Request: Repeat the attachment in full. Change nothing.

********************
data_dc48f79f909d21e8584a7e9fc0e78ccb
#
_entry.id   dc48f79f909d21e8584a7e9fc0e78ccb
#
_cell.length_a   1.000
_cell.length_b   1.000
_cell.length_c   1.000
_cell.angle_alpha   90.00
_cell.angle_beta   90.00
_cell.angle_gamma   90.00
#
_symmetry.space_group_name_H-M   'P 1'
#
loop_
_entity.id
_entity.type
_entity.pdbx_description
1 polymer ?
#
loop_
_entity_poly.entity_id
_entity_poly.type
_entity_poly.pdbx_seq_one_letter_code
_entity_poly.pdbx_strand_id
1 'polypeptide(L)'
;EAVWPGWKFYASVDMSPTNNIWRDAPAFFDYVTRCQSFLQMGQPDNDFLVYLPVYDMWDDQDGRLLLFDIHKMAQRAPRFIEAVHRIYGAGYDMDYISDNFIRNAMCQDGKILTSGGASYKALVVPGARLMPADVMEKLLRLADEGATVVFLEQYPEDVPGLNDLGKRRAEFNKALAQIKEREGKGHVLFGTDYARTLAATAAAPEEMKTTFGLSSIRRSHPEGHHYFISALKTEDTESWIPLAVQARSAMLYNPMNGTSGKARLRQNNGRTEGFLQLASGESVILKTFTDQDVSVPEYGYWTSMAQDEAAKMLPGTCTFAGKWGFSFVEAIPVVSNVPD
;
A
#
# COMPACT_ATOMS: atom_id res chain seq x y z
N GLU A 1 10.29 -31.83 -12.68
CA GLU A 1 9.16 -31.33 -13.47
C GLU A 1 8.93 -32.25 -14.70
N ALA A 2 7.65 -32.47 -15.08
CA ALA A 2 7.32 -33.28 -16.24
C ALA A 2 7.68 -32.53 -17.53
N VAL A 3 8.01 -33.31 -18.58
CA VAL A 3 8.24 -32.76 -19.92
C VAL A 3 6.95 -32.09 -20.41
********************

data_dc48f79f909d21e8584a7e9fc0e78ccb
#
_entry.id   dc48f79f909d21e8584a7e9fc0e78ccb
#
_cell.length_a   1.000
_cell.length_b   1.000
_cell.length_c   1.000
_cell.angle_alpha   90.00
_cell.angle_beta   90.00
_cell.angle_gamma   90.00
#
_symmetry.space_group_name_H-M   'P 1'
#
loop_
_entity.id
_entity.type
_entity.pdbx_description
1 polymer ?
#
loop_
_entity_poly.entity_id
_entity_poly.type
_entity_poly.pdbx_seq_one_letter_code
_entity_poly.pdbx_strand_id
1 'polypeptide(L)'
;EAVWPGWKFYASVDMSPTNNIWRDAPAFFDYVTRCQSFLQMGQPDNDFLVYLPVYDMWDDQDGRLLLFDIHKMAQRAPRFIEAVHRIYGAGYDMDYISDNFIRNAMCQDGKILTSGGASYKALVVPGARLMPADVMEKLLRLADEGATVVFLEQYPEDVPGLNDLGKRRAEFNKALAQIKEREGKGHVLFGTDYARTLAATAAAPEEMKTTFGLSSIRRSHPEGHHYFISALKTEDTESWIPLAVQARSAMLYNPMNGTSGKARLRQNNGRTEGFLQLASGESVILKTFTDQDVSVPEYGYWTSMAQDEAAKMLPGTCTFAGKWGFSFVEAIPVVSNVPD
;
A
#
# COMPACT_ATOMS: atom_id res chain seq x y z
N GLU A 1 10.29 -31.83 -12.68
CA GLU A 1 9.16 -31.33 -13.47
C GLU A 1 8.93 -32.25 -14.70
N ALA A 2 7.65 -32.47 -15.08
CA ALA A 2 7.32 -33.28 -16.24
C ALA A 2 7.68 -32.53 -17.53
N VAL A 3 8.01 -33.31 -18.58
CA VAL A 3 8.24 -32.76 -19.92
C VAL A 3 6.95 -32.09 -20.41